Having evolved from merely being a big-box retailing giant to a bona fide one-stop-shop, Walmart (NYSE:WMT) is easily one of the safest long-term investments you can make. However, the ongoing U.S.-China trade war has significantly clouded the narrative for Walmart stock.
Back in July of this year, I warned that the WMT stock price was subject to nearer-term pressure. Any time you have the top two economies face off with each other, the implications are always negative. With Walmart, you can multiply this sentiment five-fold.
Logically, because China provides the lion’s share of Walmart’s cheaply produced goods, a trade war is the last thing the retailing behemoth needs. With angry political rhetoric leading to back-and-forth tariffs, margin pressure may eventually force big changes. This circumstance didn’t bode well for Walmart stock; hence my pensiveness at the time.
And when the company was horrifically “featured” in the El Paso massacre, the headlines were incredibly unhelpful to the WMT stock price. That said, from a pure investment perspective, the real headwind was always the trade war. People have a way of moving on from tragedy. But a trade dispute involving nationalistic undertones? Not so much.
However, despite my understandable caution against Walmart stock, shares eventually defied my conservative approach. Currently, WMT is near its all-time closing high.
How did something so obviously negative for the WMT stock price apparently turn into a catalyst? In my opinion, the trade war dualistically represents the reason why investors should be bullish. If we don’t have a resolution with China, our economy will almost surely fall into a recession.
And under that circumstance, Walmart stock looks incredibly compelling. Here’s why:
A Recession Could Spark an Indefinite Shift to Walmart Stock
One of the best reasons to prepare for a potential recession is that we already have a recent blueprint to work with. Therefore, we can reasonably forecast consumer behaviors in a downturn and how it might affect WMT stock.
During the dark days of the Great Recession, McKinsey & Company investigated how severe economic slumps impact consumer behaviors. Primarily, the research firm discovered two key points that have significant repercussions for Walmart stock, along with the underlying company’s rivals such as Target (NYSE:TGT) or even Costco Wholesale (NASDAQ:COST).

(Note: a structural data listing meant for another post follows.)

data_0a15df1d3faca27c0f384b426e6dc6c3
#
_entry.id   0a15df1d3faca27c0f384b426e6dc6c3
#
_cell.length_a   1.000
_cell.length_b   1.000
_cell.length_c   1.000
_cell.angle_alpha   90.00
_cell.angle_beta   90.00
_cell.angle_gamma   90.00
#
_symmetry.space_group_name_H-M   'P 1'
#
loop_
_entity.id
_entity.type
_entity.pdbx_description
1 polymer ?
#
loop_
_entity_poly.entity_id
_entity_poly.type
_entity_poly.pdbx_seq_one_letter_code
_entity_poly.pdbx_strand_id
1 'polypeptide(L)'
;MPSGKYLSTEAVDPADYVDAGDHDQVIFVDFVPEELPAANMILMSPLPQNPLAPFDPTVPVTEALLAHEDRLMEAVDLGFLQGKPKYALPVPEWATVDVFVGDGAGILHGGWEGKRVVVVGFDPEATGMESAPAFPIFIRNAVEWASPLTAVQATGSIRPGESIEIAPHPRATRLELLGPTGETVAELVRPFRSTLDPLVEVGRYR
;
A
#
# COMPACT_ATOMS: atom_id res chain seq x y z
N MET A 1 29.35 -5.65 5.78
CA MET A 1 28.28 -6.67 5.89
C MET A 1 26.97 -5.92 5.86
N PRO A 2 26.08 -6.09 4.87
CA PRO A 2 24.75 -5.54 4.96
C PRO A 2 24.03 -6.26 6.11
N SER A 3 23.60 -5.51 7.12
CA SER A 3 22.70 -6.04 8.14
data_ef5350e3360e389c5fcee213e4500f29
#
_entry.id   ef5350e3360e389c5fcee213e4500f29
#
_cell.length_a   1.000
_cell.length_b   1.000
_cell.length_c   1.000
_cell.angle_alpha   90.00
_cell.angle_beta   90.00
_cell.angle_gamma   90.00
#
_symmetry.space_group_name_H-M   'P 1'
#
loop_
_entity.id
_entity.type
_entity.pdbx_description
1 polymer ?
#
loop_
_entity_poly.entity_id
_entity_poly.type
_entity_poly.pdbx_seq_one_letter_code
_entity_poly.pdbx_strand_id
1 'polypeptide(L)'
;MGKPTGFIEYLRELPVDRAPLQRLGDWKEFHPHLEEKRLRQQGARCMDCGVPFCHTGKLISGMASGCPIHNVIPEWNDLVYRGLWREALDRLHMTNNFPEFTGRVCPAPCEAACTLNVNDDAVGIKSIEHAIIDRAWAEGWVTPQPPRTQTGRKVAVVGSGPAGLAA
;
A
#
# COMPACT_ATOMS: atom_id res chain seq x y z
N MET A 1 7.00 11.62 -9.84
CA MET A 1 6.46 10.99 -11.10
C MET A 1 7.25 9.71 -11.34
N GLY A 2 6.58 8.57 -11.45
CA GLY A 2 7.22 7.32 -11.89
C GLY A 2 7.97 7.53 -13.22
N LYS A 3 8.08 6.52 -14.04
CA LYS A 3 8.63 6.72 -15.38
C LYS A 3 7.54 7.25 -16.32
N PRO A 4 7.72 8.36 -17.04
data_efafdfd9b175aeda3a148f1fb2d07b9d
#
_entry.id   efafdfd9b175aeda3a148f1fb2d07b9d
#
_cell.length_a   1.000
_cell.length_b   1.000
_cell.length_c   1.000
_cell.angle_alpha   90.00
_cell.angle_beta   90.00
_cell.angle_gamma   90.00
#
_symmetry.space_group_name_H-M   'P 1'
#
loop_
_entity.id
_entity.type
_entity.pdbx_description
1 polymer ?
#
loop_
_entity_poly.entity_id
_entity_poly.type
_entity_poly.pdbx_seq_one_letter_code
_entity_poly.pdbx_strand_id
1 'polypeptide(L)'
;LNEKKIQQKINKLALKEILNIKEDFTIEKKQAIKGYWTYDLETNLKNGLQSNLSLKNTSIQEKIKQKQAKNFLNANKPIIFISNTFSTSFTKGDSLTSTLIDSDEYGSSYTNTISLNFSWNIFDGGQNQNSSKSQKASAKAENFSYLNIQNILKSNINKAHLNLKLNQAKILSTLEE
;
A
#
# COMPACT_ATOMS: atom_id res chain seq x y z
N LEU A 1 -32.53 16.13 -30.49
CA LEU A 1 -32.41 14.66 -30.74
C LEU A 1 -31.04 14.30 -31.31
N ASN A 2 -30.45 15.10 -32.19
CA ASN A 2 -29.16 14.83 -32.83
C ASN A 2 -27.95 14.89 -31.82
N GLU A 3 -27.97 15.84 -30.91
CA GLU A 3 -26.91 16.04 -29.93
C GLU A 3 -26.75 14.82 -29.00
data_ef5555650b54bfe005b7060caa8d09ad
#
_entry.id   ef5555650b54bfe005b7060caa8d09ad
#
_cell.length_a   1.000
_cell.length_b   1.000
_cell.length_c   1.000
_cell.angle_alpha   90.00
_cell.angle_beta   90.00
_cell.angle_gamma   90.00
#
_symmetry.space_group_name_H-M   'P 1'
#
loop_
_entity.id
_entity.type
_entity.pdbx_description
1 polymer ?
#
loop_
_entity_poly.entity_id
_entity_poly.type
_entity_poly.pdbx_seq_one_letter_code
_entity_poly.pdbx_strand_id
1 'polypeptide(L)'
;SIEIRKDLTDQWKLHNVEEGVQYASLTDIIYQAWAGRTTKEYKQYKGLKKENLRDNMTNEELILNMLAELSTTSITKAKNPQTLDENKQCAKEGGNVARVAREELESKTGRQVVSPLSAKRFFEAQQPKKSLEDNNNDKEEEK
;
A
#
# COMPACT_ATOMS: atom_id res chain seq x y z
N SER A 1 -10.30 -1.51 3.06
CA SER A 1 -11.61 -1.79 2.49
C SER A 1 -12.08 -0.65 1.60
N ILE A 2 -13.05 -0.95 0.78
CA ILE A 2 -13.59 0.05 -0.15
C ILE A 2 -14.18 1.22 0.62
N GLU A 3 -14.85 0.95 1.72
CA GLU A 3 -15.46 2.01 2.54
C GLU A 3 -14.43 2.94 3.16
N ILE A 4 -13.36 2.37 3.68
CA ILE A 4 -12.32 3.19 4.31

These two points are that economic pressure incentivizes consumers to seek lower-cost goods, and that these same folks later stick with the discounted products even when the economy steadily recovers.
Critically, the reason why consumers prefer sticking with the lower-priced products is that they perceived them to be better-than-expected quality. McKinsey authors Betsy Bohlen, Steve Carlotti, and Liz Mihas wrote:
Normally, the premium-brand product would return to favor as the economy bounced back. But the central implication of our research is that even if the willingness of consumers to pay rebounds as the economy does, changes to their perceptions of the value of lower- and higher-priced products may fundamentally alter what they choose to buy. That’s troubling for consumer-packaged-goods companies whose brands command premiums. If consumers see no legitimate reason to stick with such products, the premiums will slowly erode, and profit margins will shrink until category competition is determined mainly by price.
In other words, if we suffer another recession, Walmart could easily attract shoppers from more premium retail outlets. Of course, this would ramp up the case for Walmart stock. But more importantly, those converted shoppers could stay with WMT after the coast clears.
Why spend more when you don’t have to?
Taking a Tactical Approach to WMT Stock
As I mentioned above, I was cautious on Walmart stock because of the trade war. However, the big-box retailer has so far proven me wrong.
That doesn’t mean, though, that shares can continue to defy the gravitational pull of this worrying geopolitical conflict. Therefore, I’d take a tactical approach to WMT stock. Namely, that involves keeping the powder key dry when shares are elevated as they are now. However, when the equity invariably dips, I’d average-cost these discounts.
I think I’m like most people who refuse to shop at Walmart. No matter which location you go to, Walmart stores always seem to attract an interesting crowd.
But nothing motivates more than the power of money. If financial conditions get rough for millions of American households, they’ll easily become Walmart converts. Longer term, that’s a strong tailwind for Walmart stock.
As the McKinsey study demonstrates, the retailer just might retain those converted customers. Therefore, Walmart could end up winning big even if the rest of us suffer greatly.
As of this writing, Josh Enomoto did not hold a position in any of the aforementioned securities.